Thursday, April 13, 2017

Fragility. However We Love, Or Loathe, It, We Ignore It At Our Great Peril

Fragility isn't something we normally take to with loving arms, but there are quite notable exceptions. Babies. Kittens. That collector's item, whatever, that is so beautiful, who cares how fragile it is. You get the idea.

In electronics, of course, and especially for the military, however, fragility is to be avoided like the plague. As you could imagine, during the time of vacuum tubes that was a very tricky problem. They did a pretty good job with them, given the circumstances but, as the g forces kept climbing in virtually all situations, you can bet your ass they saw silicon based electron manipulation as a god send.

For some reason, a lot of times when I think about fragility, amidst great outward chaos, I have a very clear image of various scenes from the movie "Sorcerer." And by that I mean the one done in 1977, directed and produced by William Friedkin and starring Roy Scheider, Bruno Cremer, Francisco Rabal, and Amidou. This was a wonderful production that still holds up quite well I think. It depicts a group of really down and out misfits, in a really backwater, third world country. They are all, barely surviving here, and desperate to a point that is made quite visceral when you watch. The other main plot point is an oil rig fire that must be put out some number of miles away, but for which no means of air lift can be of help.

So. To put out the fire requires a counter blast explosion. The only explosives are not where they need to be and, to make matters worse, they are very old sticks of dynamite that have been sitting in a hot environment, and sweating nitro for far too long. The only thing left to do? Pay some idiots just desperate enough that a, only modest amount of cash to the business folks, would entice them to try and get the dynamite to the fire. Through some very bad ass jungle, and virtually non existent roads, with at least one bridge from the absolute hell of rickety, and ready to break.

It is a pretty stark example of what people can be made to do when they see the least little bit of hope in a sea of abject hopelessness. What's really interesting in this, though, is that this is also how I see where we are today. Only in this case the we are the desperate guys, our country is that bad ass truck they get to custom configure, and the thing we are carrying is our economy. And what we are driving too is a metaphor for what our economy, and our desperation, create together; the next fire that is always there to be put out.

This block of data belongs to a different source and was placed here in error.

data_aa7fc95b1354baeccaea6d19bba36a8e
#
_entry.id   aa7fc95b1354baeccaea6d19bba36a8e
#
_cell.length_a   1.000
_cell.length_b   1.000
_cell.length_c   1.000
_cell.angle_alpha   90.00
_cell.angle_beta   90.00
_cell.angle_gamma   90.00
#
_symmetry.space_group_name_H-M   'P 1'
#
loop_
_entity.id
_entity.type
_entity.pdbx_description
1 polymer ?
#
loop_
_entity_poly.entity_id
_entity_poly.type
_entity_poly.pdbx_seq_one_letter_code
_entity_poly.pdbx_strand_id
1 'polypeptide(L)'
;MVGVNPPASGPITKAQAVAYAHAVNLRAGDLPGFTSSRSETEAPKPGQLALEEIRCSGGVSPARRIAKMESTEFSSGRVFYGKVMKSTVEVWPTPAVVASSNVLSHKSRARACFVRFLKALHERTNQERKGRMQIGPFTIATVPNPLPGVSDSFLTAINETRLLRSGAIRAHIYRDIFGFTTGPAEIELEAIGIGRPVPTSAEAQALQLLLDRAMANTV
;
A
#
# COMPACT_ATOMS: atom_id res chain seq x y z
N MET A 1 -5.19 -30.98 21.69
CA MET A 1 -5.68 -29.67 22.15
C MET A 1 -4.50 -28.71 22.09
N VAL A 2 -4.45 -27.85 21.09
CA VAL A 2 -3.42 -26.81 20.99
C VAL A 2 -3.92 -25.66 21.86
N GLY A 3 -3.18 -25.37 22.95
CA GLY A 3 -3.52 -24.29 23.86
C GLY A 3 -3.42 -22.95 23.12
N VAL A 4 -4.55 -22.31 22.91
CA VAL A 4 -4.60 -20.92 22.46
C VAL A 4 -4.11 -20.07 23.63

The thing is, however, what really amazes me here is how we so readily seem to accept the fragility our economy has; and in this I am talking about the bedrock idea that Capitalists always refer to when they talk about what markets require: As little uncertainty as possible. What would then be one of the greatest contributors of "uncertainty?" The thing that always makes variables go crazy: Turbulence. Especially turbulence coming from many, as well as unexpected, sources. And as we are now driving through a new information jungle of our own making (in physical and meaning space), which we understand only a little more than squat about, we get a lot of turbulence from a lot of unexpected sources. Which makes the package we carry cranky, unpredictable in its own right, and subject to not putting out enough juice (it sweats it's own form of nitro, which we try to control, with its own problematic degree of success) out for the rest of us to keep this crazy truck going at all, let alone successfully through some really bad bush.

To make matters worse, though, we have to drive our truck around carefully, so as to avoid running into, or make common tracks, impassable, for other desperate drivers of other trucks; each carrying equally fragile cargo.

And so I ask myself again. Why on earth would we put up with fragility worse than the cheapest vacuum tubes of the early fifties? A situation made even worse by the fact that the g forces involved are getting worse (because of all of the big problems we've ignored for so long), even as the economic operating system's fragility increases. Is this not a perfect definition of madness stacked upon even more madness? If it isn't, I'd sure like someone to explain to me how that could be so.

Become better informed. Ask deeper questions. Take peaceful action.